I've worked with the England team since September 2002 and am responsible for all matchday kit and training equipment that is used by the Elite Player Squad.
My role is essentially split into three parts. Firstly, I'm responsible for organising the kit requirements and orders at the start of each season and liaising with the kit suppliers. Secondly, I look after all kit and equipment for training during 'core time' - i.e. the QBE Internationals, RBS 6 Nations and summer tours. Finally, I'm responsible for all kit on match days.
No day is ever the same when you're with the England squad. During core time we are based at Pennyhill Park in Surreywhere the players use the training facilities between matches.We have more than three tonnes of equipment which is used for training. This covers everything from your standard tackle bags and scrum machines to the more advanced equipment such as C-Shaped rucking bags (which allow players to practice driving the opponent up and out of rucks) and Jackal bags (where balls can be attached in order for players to practice ripping the ball out in contact). The cameras from O2Inside Line recently came down to see the equipment first hand.
We provide each player in the EPS with 35 different items of equipment for their time with the group. This includes everything from training shorts and t-shirts to luggage, socks, bags, waterproofs and hoodies. The players are measured at the start of each season and items are then personalised with the players' initials, which is primarily to keep things organised when the laundry is done.
For a normal home fixture I'll arrive at Twickenham around 9am to begin setting up the team changing room. Each player gets two shirts, two pairs of shorts and two pairs of socks. The shirts are all short sleeved and embroided with the player's name, cap number, opposition and date.
There is also a Unique Number which identifies where the player sits chronologically in the all-time list of appearances. This was introduced by Stuart Lancaster to remind the players about the heritage of the team and that they belong to a special group to have represented their country. Also embroidered inside the sleeve is #EnglandConnected to reinforce the connection with the grassroots game.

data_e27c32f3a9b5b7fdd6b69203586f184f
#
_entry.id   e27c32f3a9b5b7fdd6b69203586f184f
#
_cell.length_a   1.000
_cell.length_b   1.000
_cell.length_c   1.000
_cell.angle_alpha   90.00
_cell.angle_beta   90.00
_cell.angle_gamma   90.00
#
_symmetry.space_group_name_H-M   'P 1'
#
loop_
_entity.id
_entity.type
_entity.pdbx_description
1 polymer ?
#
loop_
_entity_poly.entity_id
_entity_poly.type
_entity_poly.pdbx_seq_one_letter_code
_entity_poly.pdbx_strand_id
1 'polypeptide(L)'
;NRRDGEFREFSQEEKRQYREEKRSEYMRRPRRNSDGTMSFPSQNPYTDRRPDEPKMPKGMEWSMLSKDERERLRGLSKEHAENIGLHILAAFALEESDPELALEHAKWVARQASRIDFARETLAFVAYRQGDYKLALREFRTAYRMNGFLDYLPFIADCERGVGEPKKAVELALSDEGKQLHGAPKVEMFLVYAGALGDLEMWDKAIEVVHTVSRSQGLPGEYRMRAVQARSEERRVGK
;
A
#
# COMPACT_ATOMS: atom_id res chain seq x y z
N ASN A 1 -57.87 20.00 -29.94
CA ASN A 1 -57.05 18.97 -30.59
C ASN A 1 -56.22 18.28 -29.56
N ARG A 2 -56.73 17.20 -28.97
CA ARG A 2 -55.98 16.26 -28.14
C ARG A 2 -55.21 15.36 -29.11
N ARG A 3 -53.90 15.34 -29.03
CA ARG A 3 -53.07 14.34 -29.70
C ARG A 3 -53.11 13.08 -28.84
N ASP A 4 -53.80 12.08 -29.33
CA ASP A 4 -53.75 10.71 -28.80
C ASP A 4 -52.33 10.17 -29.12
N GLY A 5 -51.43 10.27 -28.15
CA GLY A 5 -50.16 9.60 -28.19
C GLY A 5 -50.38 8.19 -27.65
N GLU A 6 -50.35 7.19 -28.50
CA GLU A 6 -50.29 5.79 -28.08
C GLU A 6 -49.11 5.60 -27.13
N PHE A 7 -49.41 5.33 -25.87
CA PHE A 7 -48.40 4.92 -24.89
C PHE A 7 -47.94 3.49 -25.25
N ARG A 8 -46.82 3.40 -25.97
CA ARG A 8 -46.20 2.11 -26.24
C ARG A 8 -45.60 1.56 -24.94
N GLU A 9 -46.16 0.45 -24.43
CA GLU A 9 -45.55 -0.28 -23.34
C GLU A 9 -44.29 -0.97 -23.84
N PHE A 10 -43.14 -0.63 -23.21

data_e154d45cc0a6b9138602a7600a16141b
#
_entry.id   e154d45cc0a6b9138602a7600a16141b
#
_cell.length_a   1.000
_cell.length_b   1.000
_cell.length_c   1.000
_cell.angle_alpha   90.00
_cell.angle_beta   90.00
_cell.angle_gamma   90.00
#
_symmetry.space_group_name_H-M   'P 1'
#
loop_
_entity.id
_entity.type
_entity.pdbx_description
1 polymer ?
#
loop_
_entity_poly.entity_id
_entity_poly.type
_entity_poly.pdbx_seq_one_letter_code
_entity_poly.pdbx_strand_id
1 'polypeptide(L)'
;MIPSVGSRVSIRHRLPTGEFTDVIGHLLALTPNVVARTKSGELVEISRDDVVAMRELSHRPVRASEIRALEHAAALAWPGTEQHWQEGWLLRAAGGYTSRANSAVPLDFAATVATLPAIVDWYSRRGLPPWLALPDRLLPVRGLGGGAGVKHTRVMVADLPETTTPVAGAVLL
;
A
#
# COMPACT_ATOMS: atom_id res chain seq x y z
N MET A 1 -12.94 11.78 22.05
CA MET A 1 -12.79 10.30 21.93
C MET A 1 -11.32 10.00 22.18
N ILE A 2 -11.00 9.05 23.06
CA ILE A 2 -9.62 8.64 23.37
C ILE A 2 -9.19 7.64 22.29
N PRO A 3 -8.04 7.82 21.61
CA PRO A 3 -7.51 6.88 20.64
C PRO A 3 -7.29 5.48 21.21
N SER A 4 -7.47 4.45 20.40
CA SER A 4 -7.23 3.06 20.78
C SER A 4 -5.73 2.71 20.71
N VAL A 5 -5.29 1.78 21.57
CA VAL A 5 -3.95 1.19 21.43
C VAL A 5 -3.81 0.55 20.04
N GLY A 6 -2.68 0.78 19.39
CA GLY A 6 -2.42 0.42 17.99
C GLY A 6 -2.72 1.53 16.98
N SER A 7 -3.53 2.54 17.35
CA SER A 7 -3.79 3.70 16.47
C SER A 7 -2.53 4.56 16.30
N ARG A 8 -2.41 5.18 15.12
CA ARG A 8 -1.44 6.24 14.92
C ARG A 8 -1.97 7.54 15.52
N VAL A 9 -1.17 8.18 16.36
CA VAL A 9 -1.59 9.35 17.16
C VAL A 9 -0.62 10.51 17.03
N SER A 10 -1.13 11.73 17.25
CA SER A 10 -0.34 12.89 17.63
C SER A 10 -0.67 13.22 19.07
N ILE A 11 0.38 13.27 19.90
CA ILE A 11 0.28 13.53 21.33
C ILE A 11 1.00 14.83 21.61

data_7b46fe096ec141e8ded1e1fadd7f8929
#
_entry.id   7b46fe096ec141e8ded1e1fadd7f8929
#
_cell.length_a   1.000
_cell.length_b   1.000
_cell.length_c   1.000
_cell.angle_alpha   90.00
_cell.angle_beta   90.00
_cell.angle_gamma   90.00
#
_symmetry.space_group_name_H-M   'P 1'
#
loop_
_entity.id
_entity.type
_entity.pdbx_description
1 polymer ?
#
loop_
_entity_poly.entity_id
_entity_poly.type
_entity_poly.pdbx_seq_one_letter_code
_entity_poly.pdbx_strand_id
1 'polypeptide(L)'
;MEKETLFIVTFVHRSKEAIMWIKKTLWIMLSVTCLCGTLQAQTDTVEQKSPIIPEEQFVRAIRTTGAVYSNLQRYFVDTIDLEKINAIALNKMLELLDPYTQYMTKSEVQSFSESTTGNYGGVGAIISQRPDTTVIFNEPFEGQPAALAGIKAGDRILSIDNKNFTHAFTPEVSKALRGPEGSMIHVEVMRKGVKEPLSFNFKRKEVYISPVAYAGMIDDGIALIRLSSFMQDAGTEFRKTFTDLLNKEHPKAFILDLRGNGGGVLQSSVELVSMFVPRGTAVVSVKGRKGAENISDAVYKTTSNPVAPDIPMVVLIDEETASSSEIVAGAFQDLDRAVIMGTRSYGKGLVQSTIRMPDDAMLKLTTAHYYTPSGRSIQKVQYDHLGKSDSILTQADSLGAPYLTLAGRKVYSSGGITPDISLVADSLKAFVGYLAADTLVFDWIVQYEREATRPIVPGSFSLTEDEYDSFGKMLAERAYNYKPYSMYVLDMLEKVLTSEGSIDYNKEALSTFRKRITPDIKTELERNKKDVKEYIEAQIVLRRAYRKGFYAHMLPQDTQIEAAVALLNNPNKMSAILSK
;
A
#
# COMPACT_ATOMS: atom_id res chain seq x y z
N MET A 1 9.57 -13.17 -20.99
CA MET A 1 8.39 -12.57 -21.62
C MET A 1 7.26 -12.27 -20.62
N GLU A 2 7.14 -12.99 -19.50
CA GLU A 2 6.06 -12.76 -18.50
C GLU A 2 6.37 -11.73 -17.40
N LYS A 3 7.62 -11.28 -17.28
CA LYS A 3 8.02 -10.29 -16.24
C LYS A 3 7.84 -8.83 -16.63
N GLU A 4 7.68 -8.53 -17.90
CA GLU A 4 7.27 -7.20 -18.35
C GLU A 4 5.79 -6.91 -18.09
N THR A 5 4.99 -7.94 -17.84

In addition to the playing kit, each of the matchday 23 has a warm-up top and warm-up shorts. They are responsible for their own boots, gumshield, scrum caps and base layers.
The players arrive a couple of hours before kick-off and the changing room is quite a calm place. I'll be on hand if players need last minute boot polish, extra studs or just to help hand out fluids. After the warm-up we'll collect the training wear as the players get changed into their match shorts and jersey.
The squad leave the dressing room in the purple anthem jackets - another of Stuart Lancaster's introductions - which I'll then collect from the pitch after both national anthems and return them to the dressing room. It's always a bit of a rush to get back out to the bench to see kick-off!
During the match I'll be on hand if any jerseys are ripped or bloodied. I tend to be up and down at least 20 times, so you don't really take in everything that happens on the pitch. I'll generally watch the recording the day after the match so see exactly how the team played!
See Dave Tennison in this week's episode of O2 Inside Line, the behind the scenes show from O2 - proud sponsor of England rugby - and the RFU. Visit www.O2InsideLine.com
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